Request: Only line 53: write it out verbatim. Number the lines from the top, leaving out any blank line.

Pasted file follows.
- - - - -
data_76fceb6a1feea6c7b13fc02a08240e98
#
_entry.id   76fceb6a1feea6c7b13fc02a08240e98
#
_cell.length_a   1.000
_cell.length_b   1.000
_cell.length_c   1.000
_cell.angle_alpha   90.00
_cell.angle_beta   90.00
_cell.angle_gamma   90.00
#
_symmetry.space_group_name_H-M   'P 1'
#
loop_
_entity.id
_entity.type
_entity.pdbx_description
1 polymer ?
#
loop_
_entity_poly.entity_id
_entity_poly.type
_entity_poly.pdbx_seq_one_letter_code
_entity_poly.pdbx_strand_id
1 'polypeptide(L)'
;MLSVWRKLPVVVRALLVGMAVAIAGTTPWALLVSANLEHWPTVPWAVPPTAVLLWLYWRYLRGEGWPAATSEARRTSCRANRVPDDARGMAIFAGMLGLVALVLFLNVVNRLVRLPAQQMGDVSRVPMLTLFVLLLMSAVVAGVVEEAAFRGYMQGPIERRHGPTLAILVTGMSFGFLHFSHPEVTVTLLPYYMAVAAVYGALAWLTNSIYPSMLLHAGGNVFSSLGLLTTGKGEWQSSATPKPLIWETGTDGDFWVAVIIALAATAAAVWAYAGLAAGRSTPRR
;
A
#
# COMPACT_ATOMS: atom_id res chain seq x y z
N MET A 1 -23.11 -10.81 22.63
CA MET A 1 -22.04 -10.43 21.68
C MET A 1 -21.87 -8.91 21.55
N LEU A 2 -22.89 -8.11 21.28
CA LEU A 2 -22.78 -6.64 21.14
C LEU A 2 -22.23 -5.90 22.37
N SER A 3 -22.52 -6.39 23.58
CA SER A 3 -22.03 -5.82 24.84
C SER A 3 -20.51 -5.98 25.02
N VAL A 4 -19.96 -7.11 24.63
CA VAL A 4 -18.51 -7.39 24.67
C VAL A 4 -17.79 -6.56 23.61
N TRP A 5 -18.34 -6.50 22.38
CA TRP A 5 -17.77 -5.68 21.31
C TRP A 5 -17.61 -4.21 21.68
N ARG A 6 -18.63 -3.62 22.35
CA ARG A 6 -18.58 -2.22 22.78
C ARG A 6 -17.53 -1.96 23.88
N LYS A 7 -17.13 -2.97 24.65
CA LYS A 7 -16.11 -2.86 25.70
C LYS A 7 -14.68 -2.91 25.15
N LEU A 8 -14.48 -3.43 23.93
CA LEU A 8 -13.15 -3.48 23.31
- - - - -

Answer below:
CA LEU A 8 -13.15 -3.48 23.31